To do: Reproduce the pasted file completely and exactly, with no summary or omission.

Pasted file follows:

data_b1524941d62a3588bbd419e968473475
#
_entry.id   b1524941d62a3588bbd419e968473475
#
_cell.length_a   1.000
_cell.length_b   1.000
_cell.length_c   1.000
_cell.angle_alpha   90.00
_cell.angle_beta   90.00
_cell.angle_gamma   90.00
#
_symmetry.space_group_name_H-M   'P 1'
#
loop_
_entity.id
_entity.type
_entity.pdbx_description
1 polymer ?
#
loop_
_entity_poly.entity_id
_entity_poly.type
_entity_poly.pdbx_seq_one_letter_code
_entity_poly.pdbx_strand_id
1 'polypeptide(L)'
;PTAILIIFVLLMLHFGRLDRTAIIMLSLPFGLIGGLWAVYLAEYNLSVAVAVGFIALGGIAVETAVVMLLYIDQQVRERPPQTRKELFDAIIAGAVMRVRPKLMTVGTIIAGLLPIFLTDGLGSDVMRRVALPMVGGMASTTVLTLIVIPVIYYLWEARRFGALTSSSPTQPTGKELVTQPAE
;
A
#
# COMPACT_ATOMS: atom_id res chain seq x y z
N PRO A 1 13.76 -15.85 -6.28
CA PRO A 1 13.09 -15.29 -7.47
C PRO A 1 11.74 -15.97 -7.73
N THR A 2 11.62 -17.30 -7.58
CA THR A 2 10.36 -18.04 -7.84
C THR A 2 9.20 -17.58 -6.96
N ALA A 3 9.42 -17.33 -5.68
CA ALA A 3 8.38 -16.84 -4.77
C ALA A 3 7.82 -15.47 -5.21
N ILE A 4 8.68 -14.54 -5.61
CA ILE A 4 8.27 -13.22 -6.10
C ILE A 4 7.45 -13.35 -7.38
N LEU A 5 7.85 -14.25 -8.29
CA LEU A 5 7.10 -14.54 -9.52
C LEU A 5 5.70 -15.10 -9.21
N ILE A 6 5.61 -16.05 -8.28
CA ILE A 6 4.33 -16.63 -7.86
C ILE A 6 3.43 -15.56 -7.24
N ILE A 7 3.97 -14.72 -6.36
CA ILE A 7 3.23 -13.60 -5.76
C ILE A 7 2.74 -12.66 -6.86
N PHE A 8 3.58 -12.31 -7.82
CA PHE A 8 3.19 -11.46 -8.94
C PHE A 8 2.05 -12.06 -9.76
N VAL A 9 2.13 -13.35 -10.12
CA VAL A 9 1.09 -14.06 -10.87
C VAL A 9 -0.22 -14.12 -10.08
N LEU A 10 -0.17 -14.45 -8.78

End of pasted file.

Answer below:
data_b1524941d62a3588bbd419e968473475
#
_entry.id   b1524941d62a3588bbd419e968473475
#
_cell.length_a   1.000
_cell.length_b   1.000
_cell.length_c   1.000
_cell.angle_alpha   90.00
_cell.angle_beta   90.00
_cell.angle_gamma   90.00
#
_symmetry.space_group_name_H-M   'P 1'
#
loop_
_entity.id
_entity.type
_entity.pdbx_description
1 polymer ?
#
loop_
_entity_poly.entity_id
_entity_poly.type
_entity_poly.pdbx_seq_one_letter_code
_entity_poly.pdbx_strand_id
1 'polypeptide(L)'
;PTAILIIFVLLMLHFGRLDRTAIIMLSLPFGLIGGLWAVYLAEYNLSVAVAVGFIALGGIAVETAVVMLLYIDQQVRERPPQTRKELFDAIIAGAVMRVRPKLMTVGTIIAGLLPIFLTDGLGSDVMRRVALPMVGGMASTTVLTLIVIPVIYYLWEARRFGALTSSSPTQPTGKELVTQPAE
;
A
#
# COMPACT_ATOMS: atom_id res chain seq x y z
N PRO A 1 13.76 -15.85 -6.28
CA PRO A 1 13.09 -15.29 -7.47
C PRO A 1 11.74 -15.97 -7.73
N THR A 2 11.62 -17.30 -7.58
CA THR A 2 10.36 -18.04 -7.84
C THR A 2 9.20 -17.58 -6.96
N ALA A 3 9.42 -17.33 -5.68
CA ALA A 3 8.38 -16.84 -4.77
C ALA A 3 7.82 -15.47 -5.21
N ILE A 4 8.68 -14.54 -5.61
CA ILE A 4 8.27 -13.22 -6.10
C ILE A 4 7.45 -13.35 -7.38
N LEU A 5 7.85 -14.25 -8.29
CA LEU A 5 7.10 -14.54 -9.52
C LEU A 5 5.70 -15.10 -9.21
N ILE A 6 5.61 -16.05 -8.28
CA ILE A 6 4.33 -16.63 -7.86
C ILE A 6 3.43 -15.56 -7.24
N ILE A 7 3.97 -14.72 -6.36
CA ILE A 7 3.23 -13.60 -5.76
C ILE A 7 2.74 -12.66 -6.86
N PHE A 8 3.58 -12.31 -7.82
CA PHE A 8 3.19 -11.46 -8.94
C PHE A 8 2.05 -12.06 -9.76
N VAL A 9 2.13 -13.35 -10.12
CA VAL A 9 1.09 -14.06 -10.87
C VAL A 9 -0.22 -14.12 -10.08
N LEU A 10 -0.17 -14.45 -8.78